|The Frankfurt-Tipp rating:|
|Original title:||Rise of the Guardians|
|Genre:||Animation, Children's film, Adventure|
|Production country:||USA 2012|
|Running time:||Approx. 97 min.|
Darkness threatens the children's rooms of this world. Where usually the Sandman provides for sweet dreams, where the Tooth Fairy, the Easter Bunny and Santa Claus provide for shining children's eyes, there now Pitch, the bogeyman, wants to rule with fear and terror. Of course, the Guardians of Light want to prevent this. But the four veteran heroes of all children are not strong enough alone to take up the fight against Pitch. Jack Frost, of all people, who is not really one of the great benefactors, is assigned to them by the Man in the Moon as the fifth Guardian of the Light. But how are the Easter Bunny, Santa Claus, Sandman and Tooth Fairy supposed to defeat the evil Pitch when they can't even manage to rein in the rebellious Jack Frost? Or does the fire of a true hero lurk beneath the icy surface after all?
The Guardians of Light is based on The Guardians of Childhood book series by William Joyce. The idea of characters like Santa Claus and the Easter Bunny working together to fight evil so that joy and imagination can continue to reign supreme in the children's rooms of this world may not be entirely logical from a religious and cultural perspective alone, but it still has a certain charm, though there is little of that in Peter Ramsey's animated film.
While there are some very endearing characters, such as the Yetis who work for Santa Claus and the somewhat underexposed elves, who of course just happen to be reminiscent of the Minions from I - Simply Incorrigible with their behavior, thus providing really good laughs time and time again. Also the Easter Bunny, who is wonderfully voiced by Hugh Jackman in the original, but in the German version has to make do with the much less convincing voice of Matze Knop, is with his not so cute nature a guarantor for funny and also quite original moments.
The real problem of the film is that it has little to offer except for a few nice gags and a few pretty visual gimmicks and overall seems relatively undercooled and emotionless. The roller coaster effects so popular for 3D animated films dominate too much, with the protagonists loudly screaming as they slither through ice channels or fall down somewhere, under which the at least rudimentary story is almost completely buried. This may work quite well with the little 3D fans, but in the long run it seems too tiring and lacks any form of originality.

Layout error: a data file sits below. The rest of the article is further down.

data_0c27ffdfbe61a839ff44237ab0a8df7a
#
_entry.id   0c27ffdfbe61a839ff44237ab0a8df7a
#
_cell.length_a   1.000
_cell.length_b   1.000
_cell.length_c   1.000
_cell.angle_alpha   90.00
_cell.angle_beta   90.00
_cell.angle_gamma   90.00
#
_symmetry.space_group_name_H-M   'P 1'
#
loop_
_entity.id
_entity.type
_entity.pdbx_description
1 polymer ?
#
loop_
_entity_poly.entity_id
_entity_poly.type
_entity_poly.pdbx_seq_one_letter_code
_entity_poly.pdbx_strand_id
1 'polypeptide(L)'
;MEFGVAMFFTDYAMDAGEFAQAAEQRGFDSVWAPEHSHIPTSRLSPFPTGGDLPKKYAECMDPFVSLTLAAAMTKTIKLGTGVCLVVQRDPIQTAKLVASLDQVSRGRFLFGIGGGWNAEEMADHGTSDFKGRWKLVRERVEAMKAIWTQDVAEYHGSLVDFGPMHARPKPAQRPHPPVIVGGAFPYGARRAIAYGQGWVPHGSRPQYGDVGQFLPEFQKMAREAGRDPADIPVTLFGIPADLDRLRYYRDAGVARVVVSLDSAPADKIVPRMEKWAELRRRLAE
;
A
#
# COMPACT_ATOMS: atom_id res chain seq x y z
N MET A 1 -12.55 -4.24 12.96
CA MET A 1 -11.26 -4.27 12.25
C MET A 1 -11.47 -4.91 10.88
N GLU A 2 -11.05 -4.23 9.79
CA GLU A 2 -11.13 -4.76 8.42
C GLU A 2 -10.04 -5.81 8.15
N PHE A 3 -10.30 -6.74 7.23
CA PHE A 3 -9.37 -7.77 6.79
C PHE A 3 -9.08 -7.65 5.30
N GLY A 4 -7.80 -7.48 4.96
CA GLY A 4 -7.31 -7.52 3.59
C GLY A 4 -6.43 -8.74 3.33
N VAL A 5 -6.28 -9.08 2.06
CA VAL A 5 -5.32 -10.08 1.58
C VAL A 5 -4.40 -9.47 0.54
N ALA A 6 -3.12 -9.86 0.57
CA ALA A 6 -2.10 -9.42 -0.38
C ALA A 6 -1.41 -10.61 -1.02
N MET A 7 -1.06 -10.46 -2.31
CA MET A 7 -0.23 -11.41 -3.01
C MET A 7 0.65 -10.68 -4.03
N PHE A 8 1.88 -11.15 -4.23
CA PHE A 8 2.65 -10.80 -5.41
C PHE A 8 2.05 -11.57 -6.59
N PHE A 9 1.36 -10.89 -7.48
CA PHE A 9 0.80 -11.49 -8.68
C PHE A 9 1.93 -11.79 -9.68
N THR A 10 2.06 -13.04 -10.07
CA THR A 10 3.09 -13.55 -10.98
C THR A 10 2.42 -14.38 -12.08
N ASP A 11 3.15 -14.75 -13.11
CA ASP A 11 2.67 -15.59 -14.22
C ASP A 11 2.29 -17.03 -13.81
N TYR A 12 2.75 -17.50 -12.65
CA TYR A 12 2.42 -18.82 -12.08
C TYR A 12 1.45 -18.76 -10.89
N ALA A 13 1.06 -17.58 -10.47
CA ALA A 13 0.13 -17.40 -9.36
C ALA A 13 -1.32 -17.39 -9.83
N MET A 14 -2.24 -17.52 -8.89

No question, The Keepers of the Light is overall a nice animated adventure that offers smaller viewers aged 6 and up enough fodder for an enjoyable afternoon at the cinema. But you can tell the film is a purely commercial product that isn't designed to leave a lasting impression. Rather, it completely exploits a concept that currently works well, which is really a shame considering the basic idea of the story, which is nice in itself. With a little bit more charm and warmth a lot more could have been made out of the material, so that this adventure wouldn't have been just something for the quick movie hunger in between, but a movie you would like to watch again and again. Therefore: For children, who like colourful, fast and loud animated films, definitely worth seeing. For adult companions, there's at least the funny elves during the film and for the headache afterwards, their pharmacy has the appropriate remedy ready!
An article by Frankfurt-Tipp